I’m going to be blunt and honest: today’s post is going to be pretty short. Not that I don’t have new stories to share or ideas to promote, but today is one of those days, where I simply have too many things to do and not enough time to do them all!
So, instead of me writing a big long post, I thought I “cheat” and instead refer to you an interesting article I read just yesterday on the ScrumAlliance. The post is about “what is sprint zero?” About what it tends to be used for in many organisations and what it ideally should be. I found this is actually an interesting gauge to try and figure out how agile our organisation really is – and I think we might still have a way to go before we can claim that we have really and truly switched both our working model and our mindset to agile…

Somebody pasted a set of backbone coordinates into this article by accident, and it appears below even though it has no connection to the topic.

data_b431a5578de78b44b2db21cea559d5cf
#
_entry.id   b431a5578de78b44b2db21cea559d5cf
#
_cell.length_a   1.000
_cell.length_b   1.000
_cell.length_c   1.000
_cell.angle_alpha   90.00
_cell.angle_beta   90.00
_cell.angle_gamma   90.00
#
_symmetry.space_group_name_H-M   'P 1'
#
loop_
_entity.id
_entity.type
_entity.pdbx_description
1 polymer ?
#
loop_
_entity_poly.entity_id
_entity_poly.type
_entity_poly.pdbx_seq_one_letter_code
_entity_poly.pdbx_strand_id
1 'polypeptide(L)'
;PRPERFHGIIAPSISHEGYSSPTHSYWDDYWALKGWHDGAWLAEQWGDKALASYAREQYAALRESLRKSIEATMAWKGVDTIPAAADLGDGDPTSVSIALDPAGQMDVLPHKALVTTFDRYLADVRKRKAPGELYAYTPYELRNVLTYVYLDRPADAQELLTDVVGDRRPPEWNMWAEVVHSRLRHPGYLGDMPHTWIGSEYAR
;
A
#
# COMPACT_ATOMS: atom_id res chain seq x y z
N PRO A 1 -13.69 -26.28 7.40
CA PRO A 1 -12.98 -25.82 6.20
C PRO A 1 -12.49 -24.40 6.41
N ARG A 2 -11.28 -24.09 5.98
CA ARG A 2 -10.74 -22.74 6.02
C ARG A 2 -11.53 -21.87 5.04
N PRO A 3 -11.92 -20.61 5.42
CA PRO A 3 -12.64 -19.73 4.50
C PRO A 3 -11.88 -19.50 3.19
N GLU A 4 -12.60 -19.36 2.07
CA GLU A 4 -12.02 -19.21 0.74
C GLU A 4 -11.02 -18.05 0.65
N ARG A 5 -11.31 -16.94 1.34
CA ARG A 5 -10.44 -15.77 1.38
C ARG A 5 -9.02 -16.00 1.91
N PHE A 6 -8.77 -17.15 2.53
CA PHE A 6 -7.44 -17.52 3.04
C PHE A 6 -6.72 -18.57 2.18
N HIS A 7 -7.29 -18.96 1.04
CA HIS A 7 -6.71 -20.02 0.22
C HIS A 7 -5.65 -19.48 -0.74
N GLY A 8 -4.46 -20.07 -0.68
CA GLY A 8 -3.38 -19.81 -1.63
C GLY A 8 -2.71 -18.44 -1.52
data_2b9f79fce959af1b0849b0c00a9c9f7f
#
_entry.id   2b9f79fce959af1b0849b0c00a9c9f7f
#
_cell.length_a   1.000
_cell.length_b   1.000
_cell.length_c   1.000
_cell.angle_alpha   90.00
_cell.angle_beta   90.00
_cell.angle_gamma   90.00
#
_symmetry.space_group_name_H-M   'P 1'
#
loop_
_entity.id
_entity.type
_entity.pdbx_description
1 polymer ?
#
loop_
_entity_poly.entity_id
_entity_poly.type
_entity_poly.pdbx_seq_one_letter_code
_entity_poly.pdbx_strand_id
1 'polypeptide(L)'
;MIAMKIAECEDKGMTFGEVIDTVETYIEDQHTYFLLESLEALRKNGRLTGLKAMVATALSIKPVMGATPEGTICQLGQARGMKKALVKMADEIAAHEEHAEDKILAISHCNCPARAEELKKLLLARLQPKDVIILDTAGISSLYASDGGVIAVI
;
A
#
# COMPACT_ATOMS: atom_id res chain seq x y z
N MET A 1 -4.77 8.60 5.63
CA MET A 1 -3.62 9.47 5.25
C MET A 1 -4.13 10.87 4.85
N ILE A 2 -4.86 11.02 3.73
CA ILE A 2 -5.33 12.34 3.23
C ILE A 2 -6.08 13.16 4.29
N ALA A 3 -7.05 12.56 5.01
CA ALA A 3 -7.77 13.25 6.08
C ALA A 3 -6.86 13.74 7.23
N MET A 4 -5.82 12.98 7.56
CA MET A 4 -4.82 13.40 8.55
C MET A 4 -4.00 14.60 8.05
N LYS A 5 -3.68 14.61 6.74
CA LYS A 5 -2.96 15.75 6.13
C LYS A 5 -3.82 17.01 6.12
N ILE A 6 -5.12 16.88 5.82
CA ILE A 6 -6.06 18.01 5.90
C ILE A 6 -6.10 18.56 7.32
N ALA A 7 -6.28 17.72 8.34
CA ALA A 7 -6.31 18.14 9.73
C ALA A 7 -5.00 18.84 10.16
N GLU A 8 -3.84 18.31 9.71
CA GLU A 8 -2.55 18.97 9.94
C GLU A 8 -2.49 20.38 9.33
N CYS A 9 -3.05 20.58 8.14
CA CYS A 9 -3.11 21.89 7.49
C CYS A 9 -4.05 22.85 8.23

As described in this article, sprint zero is frequently used to plan your release, groom your backlog and put together design ideas – which, when you look closely, very much resembles a mini-waterfall. I have to admit to doing this myself, probably because I am relatively new to scrum and I think I am not quite there yet in being comfortable to just start “sprinting”.
Naturally, it takes a while to trust the process, and perhaps there is value in not trying to do things to soon – however there is still a little nagging voice in my mind that urges me to be careful and check myself so that sprint zero stands for “zero value sprint” and not “zero agile process”.